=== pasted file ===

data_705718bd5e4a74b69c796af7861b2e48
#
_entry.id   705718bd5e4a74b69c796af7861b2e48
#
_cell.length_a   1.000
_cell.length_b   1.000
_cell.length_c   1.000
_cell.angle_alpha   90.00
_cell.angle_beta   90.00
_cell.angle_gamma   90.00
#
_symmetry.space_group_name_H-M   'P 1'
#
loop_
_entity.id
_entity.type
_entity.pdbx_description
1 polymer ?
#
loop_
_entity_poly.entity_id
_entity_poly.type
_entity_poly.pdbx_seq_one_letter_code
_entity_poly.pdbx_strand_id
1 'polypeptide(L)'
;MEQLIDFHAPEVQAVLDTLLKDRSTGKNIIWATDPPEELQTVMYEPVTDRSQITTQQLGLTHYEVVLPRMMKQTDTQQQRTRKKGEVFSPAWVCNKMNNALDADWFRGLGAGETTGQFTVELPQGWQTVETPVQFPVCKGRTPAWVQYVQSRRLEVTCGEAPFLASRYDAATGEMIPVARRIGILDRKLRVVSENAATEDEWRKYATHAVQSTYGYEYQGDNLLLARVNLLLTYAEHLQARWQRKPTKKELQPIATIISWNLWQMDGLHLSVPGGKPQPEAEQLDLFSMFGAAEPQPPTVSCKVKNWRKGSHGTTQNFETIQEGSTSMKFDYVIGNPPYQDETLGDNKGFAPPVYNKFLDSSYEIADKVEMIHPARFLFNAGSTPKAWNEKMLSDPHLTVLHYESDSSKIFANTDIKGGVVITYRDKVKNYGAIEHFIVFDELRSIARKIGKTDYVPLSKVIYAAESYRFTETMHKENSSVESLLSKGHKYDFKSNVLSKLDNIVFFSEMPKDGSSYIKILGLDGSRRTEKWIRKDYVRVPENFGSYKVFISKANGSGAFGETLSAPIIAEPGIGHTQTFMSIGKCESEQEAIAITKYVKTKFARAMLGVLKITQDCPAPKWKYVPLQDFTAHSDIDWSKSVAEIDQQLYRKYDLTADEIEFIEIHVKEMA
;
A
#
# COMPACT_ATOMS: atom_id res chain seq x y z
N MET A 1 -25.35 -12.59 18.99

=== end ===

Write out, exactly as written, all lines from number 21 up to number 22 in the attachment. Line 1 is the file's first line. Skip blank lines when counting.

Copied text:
_entity_poly.entity_id
_entity_poly.type